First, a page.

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Who little thought of what was yet to come,
And lived but to be told-he bade GARZÌA
Arise and follow him. Holding in one hand
A winking lamp, and in the other a key
Massive and dungeon-like, thither he led;
And, having entered in and locked the door,
The father fixed his eyes upon


son, And closely questioned him. No change betrayed Or guilt or fear. Then Cosmo lifted up The bloody sheet. “Look there! Look there l'he cried. • Blood calls for blood—and from a father's hand ! -Unless thyself wilt save him that sad office. What!' he exclaimed, when, shuddering at the sight, The boy breathed out, “I stood but on my guard.' • Dar'st thou then blacken one who never wronged thee, Who would not set his foot upon a worm ? Yes, thou must die, lest others fall by thee, And thou shouldst be the slayer of us all.' Then from Garzìa's belt he drew the blade, That fatal one which spilt his brother's blood;

some consolation to reflect that their Country did not go unrevenged for the calamities which they had brought upon her. How many of them died by the hands of each other !-See p.



And, kneeling on the ground, Great God !' he cried,
'Grant me the strength to do an act of Justice.
Thou knowest what it costs me; but, alas,
How can I spare myself, sparing none else?
Grant me the strength, the will--and oh forgive
The sinful soul of a most wretched son.
'Tis a most wretched father who implores it.'
Long on GARZÌA's neck he hung and wept,
Long pressed him to his bosom tenderly ;
And then, but while he held him by the arm,
Thrusting him backward, turned away his face,
And stabbed him to the heart,

Well might a Youth,*
Studious of men, anxious to learn and know,
When in the train of some great embassy
He came, a visitant, to Cosmo's court,
Think on the past; and, as he wandered through
The ample spaces of an ancient house,
Silent, deserted—stop awhile to dwell
Upon two portraits there, drawn on the wall |

* De Thou. + The Palazzo Vecchio. Cosmo had left it several years before.

By Vasari, who attended him on this occasion.—Thuanus, de Vitâ suâ, i.

Together, as of Two in bonds of love,
Those of the unhappy brothers, and conclude
From the sad looks of him who could have told,
The terrible truth.*_Well might he heave a sigh
For poor humanity, when he beheld
That very Cosmo shaking o'er his fire,
Drowsy and deaf and inarticulate,
Wrapt in his night-gown, o'er a sick man's mess,
In the last stage-death-struck and deadly pale;
His wife, another, not his ELEANOR,
At once his nurse and his interpreter.

* It was given out that they had died of a contagious fever: and funeral orations were publicly pronounced in their honour.

Alfieri has written a tragedy on the subject; if it may be said so, when he has altered so entirely the story and the characters.



'Tis morning. Let us wander through the fields,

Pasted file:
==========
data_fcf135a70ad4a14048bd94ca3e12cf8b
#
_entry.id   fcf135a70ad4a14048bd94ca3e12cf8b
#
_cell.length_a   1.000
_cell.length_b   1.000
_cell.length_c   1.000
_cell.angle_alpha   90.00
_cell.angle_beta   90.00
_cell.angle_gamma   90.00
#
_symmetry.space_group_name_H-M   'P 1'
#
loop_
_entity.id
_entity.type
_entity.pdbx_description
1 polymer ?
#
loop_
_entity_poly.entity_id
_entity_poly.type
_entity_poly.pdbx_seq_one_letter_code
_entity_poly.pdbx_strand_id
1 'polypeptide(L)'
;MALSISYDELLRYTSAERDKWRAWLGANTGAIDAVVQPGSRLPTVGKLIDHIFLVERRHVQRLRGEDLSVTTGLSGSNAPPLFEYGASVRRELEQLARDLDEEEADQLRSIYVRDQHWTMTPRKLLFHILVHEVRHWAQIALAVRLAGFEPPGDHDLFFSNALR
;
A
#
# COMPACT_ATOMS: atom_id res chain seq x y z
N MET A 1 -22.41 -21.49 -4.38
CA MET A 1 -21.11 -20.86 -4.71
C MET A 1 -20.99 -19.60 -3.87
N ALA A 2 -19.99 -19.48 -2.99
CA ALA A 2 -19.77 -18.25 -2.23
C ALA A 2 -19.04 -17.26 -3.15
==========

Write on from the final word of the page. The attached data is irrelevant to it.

Where CIMABUE* found a shepherd-boy
Tracing his idle fancies on the ground;
And let us from the top of FIESOLE,
Whence Galileo's glass by night observed
The phases of the moon, look round below

* He was the father of modern painting, and the master of Giotto, whose talent he discovered in the way here alluded to.

“ Cimabuè stood still, and, having considered the boy and his work, he asked him, if he would go and live with him at Florence? To which the boy answered that, if his father was willing, he would go with all his heart.”—VASARI.

Of Cimabue little now remains at Florence, except his celebrated Madonna, larger than the life, in Santa Maria Novella. It was painted, according to Vasari, in a garden near Porta S. Piero, and, when finished, was carried to the church in solemn procession with trumpets before it. The garden lay without the walls; and such was the rejoicing there on the occasion, such the feasting, that the suburb received the name of Borgo Allegri, a name it still bears, though now a part of the city.

On ARNO's vale, where the dove-coloured steer
Is ploughing up and down among the vines,
While many a careless note is sung aloud,
Filling the air with sweetness—and on thee,
Beautiful FLORENCE, all within thy walls,
Thy groves and gardens, pinnacles and towers,
Drawn to our feet.

From that small spire, just caught
By the bright ray, that church among the rest
By One of Old distinguished as The Bride, *
Let us in thought pursue (what can we better?)
Those who assembled there at matin-time ;t
Who, when Vice revelled and along the street
Tables were set, what time the bearer's bell
Rang to demand the dead at every door,
Came out into the meadows; and, awhile
Wandering in idleness, but not in folly,
Sate down in the high grass and in the shade
Of many a tree sun-proof-day after day,
When all was still and nothing to be heard
But the cicala's voice among the olives,

* Santa Maria Novella. For its grace and beauty it was called by Michael Angelo 'La Sposa.'

+ In the year of the Great Plague. See the Decameron.

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